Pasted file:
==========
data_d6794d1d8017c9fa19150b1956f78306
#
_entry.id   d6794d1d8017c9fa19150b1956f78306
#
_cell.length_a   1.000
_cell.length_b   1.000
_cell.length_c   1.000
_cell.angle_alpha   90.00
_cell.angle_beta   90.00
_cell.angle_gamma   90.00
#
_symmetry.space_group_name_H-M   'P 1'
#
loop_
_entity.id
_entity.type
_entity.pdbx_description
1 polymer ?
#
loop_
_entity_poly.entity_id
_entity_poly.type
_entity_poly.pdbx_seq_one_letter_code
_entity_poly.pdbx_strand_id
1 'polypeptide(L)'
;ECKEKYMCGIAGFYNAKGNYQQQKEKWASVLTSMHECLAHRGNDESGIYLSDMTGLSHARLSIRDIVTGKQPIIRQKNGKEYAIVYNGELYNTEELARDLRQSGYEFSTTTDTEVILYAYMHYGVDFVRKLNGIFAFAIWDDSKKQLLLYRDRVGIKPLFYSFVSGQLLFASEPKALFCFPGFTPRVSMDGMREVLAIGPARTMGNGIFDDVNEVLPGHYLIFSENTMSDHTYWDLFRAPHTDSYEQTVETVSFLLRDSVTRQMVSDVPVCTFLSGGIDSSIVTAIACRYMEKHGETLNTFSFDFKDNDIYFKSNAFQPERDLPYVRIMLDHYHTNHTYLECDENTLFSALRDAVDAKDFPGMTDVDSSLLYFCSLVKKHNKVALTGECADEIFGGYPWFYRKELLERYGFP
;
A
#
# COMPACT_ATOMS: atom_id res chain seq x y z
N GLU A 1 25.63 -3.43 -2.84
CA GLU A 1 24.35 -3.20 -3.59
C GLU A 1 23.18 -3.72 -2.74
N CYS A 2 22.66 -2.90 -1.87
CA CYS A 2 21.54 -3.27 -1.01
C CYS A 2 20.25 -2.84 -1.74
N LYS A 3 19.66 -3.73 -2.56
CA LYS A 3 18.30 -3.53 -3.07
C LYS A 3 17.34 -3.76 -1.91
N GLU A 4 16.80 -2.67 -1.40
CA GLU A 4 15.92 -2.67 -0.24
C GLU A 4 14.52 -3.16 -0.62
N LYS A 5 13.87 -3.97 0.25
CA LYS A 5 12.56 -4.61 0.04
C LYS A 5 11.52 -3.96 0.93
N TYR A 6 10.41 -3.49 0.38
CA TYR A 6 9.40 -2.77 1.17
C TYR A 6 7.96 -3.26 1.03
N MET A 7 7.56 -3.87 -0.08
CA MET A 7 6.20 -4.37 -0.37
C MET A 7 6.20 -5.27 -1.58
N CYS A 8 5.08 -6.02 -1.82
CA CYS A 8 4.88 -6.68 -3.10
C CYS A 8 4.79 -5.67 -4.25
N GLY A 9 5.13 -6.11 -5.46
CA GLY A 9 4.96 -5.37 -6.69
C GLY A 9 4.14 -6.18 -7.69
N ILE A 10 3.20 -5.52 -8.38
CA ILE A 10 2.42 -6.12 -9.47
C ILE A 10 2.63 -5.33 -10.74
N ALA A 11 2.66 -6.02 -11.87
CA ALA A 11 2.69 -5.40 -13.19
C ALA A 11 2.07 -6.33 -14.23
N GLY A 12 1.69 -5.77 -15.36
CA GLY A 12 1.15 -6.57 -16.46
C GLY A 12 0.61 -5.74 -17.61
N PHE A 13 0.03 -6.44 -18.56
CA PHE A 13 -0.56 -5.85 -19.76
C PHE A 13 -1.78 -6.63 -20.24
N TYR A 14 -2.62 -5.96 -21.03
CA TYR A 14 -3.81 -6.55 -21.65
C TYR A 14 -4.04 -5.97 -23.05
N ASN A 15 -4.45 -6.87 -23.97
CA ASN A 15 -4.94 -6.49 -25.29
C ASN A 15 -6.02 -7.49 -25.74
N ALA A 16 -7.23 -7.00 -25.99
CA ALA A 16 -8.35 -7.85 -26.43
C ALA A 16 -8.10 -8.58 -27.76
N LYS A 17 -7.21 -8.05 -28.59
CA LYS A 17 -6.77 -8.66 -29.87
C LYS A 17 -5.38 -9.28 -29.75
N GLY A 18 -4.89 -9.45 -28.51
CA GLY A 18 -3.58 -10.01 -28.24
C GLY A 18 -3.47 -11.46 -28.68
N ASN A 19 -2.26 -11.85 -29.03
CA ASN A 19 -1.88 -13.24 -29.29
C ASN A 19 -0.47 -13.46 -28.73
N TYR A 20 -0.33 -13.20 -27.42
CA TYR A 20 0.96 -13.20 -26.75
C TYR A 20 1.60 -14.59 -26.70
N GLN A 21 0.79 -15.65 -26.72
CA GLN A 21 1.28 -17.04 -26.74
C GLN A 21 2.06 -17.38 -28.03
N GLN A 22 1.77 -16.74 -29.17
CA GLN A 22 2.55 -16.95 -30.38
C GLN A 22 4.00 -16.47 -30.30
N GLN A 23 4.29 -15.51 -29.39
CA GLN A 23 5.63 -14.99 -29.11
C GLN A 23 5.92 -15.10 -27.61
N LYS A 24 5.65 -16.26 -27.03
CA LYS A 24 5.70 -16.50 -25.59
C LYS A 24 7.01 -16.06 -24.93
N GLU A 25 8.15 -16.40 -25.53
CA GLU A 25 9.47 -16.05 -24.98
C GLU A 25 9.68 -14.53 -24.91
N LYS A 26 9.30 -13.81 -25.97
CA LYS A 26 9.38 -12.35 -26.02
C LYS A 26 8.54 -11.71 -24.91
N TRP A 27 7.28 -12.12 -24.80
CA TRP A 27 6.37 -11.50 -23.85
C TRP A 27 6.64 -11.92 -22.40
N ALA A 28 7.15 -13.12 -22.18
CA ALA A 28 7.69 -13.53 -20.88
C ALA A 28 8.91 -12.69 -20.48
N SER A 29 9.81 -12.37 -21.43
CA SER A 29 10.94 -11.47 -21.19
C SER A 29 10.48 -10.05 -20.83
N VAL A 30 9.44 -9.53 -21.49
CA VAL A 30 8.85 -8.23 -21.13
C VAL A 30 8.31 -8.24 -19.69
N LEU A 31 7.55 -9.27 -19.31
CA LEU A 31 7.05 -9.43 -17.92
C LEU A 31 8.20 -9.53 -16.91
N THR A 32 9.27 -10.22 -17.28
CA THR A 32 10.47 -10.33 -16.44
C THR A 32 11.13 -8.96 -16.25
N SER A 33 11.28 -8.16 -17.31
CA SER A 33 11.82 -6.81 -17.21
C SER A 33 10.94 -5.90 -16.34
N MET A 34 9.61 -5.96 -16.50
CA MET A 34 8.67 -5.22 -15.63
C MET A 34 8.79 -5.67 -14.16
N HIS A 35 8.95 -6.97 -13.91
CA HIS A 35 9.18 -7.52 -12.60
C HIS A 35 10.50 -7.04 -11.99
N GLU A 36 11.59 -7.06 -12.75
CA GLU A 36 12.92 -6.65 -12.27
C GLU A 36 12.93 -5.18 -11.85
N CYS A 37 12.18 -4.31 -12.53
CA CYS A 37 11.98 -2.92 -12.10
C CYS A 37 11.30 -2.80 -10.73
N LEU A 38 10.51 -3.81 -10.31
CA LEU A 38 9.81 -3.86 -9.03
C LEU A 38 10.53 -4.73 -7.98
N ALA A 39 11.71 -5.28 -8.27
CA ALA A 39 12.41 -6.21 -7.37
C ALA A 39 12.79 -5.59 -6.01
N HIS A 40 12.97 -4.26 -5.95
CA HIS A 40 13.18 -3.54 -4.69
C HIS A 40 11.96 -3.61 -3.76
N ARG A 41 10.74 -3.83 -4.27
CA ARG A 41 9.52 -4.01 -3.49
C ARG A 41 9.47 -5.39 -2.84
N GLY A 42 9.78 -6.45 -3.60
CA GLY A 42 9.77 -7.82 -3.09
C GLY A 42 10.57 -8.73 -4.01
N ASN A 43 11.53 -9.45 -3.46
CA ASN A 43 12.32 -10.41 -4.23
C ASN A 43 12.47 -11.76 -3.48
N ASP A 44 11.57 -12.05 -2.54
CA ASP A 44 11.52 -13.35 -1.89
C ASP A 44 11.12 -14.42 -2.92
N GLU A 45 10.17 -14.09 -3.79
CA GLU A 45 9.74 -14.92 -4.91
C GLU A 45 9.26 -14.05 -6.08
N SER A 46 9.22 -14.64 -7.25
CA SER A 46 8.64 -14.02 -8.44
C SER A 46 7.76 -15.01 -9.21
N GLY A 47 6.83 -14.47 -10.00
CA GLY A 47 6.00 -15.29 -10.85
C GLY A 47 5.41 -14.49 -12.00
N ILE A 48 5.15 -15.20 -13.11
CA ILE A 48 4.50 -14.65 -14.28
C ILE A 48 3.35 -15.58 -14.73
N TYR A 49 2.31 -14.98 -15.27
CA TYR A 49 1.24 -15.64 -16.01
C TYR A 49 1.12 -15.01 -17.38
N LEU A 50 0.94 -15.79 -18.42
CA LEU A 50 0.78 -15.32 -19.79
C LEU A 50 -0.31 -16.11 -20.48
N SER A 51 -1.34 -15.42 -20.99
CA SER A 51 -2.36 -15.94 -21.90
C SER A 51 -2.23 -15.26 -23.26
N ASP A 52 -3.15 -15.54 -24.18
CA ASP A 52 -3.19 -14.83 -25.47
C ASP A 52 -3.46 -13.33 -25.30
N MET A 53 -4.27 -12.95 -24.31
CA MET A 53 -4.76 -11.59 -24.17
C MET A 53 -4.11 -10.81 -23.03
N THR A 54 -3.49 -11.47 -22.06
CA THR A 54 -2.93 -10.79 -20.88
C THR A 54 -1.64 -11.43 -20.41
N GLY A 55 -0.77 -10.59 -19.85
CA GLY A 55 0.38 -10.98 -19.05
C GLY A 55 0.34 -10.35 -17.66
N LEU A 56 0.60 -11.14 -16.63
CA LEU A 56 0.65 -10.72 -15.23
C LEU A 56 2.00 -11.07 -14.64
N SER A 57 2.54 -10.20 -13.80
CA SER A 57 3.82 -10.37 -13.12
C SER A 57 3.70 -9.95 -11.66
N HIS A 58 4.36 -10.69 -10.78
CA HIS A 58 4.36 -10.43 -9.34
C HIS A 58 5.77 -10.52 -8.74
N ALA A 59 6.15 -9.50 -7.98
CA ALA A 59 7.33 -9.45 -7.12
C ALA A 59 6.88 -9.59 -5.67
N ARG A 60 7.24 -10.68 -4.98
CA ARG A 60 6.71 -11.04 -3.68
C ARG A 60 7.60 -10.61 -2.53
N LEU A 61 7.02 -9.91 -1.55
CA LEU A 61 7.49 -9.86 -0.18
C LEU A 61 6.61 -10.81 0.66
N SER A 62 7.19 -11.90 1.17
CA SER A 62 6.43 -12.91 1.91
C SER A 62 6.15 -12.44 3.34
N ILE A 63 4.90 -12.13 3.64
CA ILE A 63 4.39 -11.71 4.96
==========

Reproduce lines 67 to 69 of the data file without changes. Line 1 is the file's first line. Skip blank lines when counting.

N PHE A 13 0.03 -6.44 -18.56
CA PHE A 13 -0.56 -5.85 -19.76
C PHE A 13 -1.78 -6.63 -20.24